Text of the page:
This clinical workshop is a critical continuing education opportunity for all clinicians to stay abreast of contemporary progress in psychodiagnostics. The DSM-5 brought substantive advancements in the gestalt, interprofessional process, and documentation around psychodiagnosing. Now, DSM-5-TR is an important but discerning continuation of the art and science of diagnosing further grounded in and developed by social determinants of health, progressive changes in language and phrasing, advancing the centering of dynamic culture considerations in formulation, transformations in diagnostic criterion and coding, and by the addition of three critical diagnoses. History, politics, and the gestalt of the age of DSM-5-TR will be crosswalked; from there, the essential updates to new diagnoses will be reviewed, along with a multitude of criterion changes and the dozens (upon dozens) of coding changes aligned with ICD-11.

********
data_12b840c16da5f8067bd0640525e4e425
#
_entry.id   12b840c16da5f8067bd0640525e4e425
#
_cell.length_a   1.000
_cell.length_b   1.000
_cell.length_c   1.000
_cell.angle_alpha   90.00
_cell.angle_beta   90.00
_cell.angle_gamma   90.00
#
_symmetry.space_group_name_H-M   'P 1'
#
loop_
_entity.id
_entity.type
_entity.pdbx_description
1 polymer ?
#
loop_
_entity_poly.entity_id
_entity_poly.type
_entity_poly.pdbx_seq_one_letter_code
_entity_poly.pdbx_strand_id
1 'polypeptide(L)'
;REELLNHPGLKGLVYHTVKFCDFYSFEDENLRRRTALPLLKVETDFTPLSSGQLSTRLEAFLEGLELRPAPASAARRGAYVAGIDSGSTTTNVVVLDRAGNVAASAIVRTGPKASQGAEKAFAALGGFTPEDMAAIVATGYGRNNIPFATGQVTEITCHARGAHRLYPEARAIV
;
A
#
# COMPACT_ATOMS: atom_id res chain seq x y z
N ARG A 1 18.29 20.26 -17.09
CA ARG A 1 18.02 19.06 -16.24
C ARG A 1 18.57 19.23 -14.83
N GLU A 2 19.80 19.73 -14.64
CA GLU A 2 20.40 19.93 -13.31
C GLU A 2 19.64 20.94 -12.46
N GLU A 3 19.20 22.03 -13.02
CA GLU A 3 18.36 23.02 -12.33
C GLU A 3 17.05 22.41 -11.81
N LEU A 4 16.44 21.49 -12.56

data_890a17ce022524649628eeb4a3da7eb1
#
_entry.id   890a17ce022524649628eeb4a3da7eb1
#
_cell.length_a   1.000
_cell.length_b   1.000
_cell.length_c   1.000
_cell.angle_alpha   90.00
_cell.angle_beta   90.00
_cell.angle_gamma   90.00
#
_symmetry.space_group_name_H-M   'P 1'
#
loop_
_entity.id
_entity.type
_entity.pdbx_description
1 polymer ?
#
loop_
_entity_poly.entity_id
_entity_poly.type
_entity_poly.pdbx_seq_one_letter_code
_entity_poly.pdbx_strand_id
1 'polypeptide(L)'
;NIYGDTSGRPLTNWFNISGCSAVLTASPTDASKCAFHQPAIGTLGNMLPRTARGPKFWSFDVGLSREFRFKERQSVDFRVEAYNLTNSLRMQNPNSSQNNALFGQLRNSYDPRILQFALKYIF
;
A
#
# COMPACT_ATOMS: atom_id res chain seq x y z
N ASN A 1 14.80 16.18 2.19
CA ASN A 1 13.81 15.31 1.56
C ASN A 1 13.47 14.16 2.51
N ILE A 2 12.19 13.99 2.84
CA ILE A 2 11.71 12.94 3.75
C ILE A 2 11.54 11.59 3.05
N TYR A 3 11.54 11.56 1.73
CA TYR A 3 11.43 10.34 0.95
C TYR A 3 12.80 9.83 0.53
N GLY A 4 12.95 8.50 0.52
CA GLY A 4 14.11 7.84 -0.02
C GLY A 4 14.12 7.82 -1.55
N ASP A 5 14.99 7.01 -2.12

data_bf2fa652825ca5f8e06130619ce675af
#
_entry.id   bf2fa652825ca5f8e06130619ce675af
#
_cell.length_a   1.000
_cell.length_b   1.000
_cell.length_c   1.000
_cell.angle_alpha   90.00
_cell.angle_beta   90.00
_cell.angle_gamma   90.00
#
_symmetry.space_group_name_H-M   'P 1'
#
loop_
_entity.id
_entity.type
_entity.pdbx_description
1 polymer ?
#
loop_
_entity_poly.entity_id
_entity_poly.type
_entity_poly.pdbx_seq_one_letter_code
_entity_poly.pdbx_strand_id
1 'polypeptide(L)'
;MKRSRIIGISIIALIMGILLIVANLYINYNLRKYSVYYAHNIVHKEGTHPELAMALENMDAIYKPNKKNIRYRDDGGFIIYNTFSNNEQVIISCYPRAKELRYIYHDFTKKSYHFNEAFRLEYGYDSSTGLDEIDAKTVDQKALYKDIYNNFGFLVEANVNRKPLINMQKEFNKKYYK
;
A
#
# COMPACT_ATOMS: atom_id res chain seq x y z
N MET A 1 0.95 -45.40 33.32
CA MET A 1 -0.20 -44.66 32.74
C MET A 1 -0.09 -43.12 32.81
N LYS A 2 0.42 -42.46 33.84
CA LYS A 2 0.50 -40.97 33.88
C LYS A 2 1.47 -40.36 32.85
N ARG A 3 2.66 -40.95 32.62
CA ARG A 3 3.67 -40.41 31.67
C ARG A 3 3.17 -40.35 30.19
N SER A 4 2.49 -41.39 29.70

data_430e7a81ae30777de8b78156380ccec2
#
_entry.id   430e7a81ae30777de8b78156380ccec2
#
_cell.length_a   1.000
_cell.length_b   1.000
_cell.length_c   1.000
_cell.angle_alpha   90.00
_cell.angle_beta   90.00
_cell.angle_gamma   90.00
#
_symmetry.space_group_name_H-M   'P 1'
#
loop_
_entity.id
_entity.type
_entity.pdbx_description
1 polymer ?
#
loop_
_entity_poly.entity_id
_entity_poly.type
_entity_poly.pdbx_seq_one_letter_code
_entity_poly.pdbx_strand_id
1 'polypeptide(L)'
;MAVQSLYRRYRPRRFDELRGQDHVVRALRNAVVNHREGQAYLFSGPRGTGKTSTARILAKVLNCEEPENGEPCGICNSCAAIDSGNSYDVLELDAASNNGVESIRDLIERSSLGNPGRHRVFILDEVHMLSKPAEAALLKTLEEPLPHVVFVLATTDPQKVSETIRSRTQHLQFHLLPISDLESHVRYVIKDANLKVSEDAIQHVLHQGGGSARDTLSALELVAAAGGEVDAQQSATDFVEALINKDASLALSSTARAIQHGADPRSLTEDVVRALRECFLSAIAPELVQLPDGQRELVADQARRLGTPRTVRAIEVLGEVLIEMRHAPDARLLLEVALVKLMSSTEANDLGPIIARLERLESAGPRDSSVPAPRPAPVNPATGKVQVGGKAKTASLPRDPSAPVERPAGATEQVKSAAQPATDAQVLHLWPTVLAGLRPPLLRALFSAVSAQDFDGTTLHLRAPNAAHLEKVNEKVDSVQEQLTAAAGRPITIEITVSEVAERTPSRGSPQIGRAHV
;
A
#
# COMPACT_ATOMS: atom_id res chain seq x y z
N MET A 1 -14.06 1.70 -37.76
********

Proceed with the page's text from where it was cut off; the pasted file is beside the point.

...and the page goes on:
Describe the philosophy, fundamental changes, and key progress from the (DSM-IV-TR to) DSM-5 to DSM-5-TR
Understand and crosswalk substantive diagnostic criteria changes, text revisions, and coding alterations between the DSM-5 and -5-TR for major mental illnesses and common mental health conditions
Identify critical cultural considerations for psychodiagnosing that can inform more responsive and competent assessments and treatment planning.
Tyler M. Argüello, PhD, DCSW (he/él), is a gay, queer, and nonbinary professor, who has been a practicing clinical social worker for over 25 years. Currently, he is an Associate Professor in and the Chair of the Division of Social Work at California State University, Sacramento. His research agenda, clinical practice, and teaching center on mental health, HIV, LGBTQIAP2+ communities, and health communication practices.